Leesburg, Virginia is rich in colonial and Civil War history (or War Between The States, depending on your perspective). "Beauregard Estates" is named for Fort Beauregard, which once occupied the heights of this ridge, commanding the approaches to Leesburg from what was the Colonial Road (Rt 15), the Leesburg and Alexandria Turnpike (Rt 7) and the AL&H Railroad. Fort Beauregard was one of a series of forts, constructed to protect Leesburg from Union advances across the Potomac River. Leesburg commissioned an excellent report and discussion of the defensive forts, which can be found here. Our Fort, in turn, was named in honor of Confederate General Pierre Gustave Toutant Beauregard, "hero of Charleston" and commander of Southern forces in Northern Virginia in early 1861.
Information on the flamboyant General Beauregard may be found here.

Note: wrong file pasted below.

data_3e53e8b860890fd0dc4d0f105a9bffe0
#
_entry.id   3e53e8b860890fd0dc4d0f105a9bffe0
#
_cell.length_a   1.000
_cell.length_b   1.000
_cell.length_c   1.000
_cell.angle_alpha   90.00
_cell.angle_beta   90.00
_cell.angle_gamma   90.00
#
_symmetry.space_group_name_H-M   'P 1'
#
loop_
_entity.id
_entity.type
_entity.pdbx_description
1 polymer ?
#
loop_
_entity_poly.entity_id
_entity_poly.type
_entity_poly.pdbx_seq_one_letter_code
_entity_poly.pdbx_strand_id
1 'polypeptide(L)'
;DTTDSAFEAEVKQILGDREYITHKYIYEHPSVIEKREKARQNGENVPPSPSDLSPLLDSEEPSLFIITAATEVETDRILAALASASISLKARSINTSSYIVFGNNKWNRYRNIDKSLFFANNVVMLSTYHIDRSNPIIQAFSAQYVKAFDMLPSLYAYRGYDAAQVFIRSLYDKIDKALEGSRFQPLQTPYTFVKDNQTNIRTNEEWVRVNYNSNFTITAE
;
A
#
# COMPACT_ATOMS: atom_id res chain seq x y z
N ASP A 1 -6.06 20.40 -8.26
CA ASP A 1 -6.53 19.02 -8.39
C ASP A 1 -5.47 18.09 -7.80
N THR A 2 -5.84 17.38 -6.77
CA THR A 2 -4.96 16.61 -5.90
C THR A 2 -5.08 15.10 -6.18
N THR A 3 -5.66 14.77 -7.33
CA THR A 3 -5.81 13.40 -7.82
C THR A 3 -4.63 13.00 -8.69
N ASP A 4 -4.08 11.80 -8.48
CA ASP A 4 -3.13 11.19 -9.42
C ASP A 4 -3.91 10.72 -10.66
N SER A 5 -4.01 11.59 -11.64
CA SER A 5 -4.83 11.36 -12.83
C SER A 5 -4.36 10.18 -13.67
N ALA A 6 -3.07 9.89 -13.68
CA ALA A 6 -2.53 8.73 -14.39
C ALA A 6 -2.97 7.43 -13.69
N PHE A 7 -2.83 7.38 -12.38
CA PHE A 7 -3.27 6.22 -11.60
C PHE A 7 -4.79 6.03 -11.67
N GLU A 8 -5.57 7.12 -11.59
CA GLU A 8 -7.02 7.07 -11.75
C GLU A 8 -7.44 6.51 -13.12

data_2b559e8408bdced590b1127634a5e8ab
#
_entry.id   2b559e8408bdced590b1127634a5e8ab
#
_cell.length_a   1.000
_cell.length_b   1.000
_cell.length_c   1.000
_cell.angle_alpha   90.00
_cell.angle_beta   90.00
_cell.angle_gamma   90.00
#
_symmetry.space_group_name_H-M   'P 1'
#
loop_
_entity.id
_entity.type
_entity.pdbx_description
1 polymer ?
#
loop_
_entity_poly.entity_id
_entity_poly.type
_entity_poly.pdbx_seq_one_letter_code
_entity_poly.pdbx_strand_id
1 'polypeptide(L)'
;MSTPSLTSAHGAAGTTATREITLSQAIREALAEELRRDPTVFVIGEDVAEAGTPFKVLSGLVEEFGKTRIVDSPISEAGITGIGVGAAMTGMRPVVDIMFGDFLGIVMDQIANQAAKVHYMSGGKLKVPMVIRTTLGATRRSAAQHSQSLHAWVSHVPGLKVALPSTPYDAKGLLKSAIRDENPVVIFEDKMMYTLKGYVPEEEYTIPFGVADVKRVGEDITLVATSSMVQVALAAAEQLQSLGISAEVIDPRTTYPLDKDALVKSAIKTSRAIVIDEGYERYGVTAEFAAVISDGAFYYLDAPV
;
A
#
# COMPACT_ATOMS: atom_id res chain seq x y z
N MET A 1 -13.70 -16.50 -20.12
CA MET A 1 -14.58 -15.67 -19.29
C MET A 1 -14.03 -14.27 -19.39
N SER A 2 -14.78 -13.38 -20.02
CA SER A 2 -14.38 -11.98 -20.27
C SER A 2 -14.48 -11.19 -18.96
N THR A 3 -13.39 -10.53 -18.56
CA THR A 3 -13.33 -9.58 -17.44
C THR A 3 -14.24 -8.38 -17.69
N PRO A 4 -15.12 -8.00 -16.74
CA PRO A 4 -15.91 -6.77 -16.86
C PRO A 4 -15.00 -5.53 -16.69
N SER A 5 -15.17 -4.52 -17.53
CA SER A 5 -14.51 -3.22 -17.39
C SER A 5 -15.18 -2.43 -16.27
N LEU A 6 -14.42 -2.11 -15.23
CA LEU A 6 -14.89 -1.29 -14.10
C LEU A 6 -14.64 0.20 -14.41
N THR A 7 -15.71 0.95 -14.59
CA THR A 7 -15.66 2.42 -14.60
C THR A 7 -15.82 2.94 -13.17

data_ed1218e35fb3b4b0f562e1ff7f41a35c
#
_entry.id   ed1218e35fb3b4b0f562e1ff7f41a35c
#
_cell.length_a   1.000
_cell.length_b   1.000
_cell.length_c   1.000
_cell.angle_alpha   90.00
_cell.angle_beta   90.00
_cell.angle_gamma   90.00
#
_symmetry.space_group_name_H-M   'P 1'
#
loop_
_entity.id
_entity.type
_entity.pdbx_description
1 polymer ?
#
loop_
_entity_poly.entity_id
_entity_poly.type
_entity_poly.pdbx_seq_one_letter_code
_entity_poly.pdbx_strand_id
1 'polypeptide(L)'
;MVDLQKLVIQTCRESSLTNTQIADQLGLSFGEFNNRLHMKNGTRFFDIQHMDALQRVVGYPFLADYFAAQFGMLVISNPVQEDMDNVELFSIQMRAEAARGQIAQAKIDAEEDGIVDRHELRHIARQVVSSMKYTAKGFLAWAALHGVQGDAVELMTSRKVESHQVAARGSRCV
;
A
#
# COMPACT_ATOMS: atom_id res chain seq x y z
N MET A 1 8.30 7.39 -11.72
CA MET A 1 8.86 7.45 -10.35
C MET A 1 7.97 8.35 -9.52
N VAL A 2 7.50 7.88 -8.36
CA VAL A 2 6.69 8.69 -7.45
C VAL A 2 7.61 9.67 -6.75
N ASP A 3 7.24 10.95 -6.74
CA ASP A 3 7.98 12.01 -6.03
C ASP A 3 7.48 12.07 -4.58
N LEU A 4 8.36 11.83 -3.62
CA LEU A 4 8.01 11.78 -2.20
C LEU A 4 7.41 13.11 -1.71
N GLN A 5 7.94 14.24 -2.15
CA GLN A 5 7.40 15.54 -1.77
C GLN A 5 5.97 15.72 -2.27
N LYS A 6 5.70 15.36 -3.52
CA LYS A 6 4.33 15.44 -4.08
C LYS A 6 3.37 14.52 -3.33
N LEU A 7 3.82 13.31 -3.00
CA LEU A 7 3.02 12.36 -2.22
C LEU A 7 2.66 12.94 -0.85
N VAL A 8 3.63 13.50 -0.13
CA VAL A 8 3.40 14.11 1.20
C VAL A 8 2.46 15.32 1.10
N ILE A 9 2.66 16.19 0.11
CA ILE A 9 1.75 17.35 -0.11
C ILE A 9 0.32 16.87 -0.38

Battle of Ball's Bluff
While Union and Confederate forces frequented the Leesburg area repeatedly during the course of the war, the most significant action in this area was the Battle of Ball's Bluff. Fought on October 21, 1861 just north and east of Fort Beauregard. The 8th Virginia Infantry Regiment featured prominantly in the battle, a unit composed of local Loudoun, Fairfax, Fauquier, and Prince William men. The cross river raid gone wrong ended in a rout of Union forces, and the death of a sitting U.S. Senator.
More information on the battle may be found here.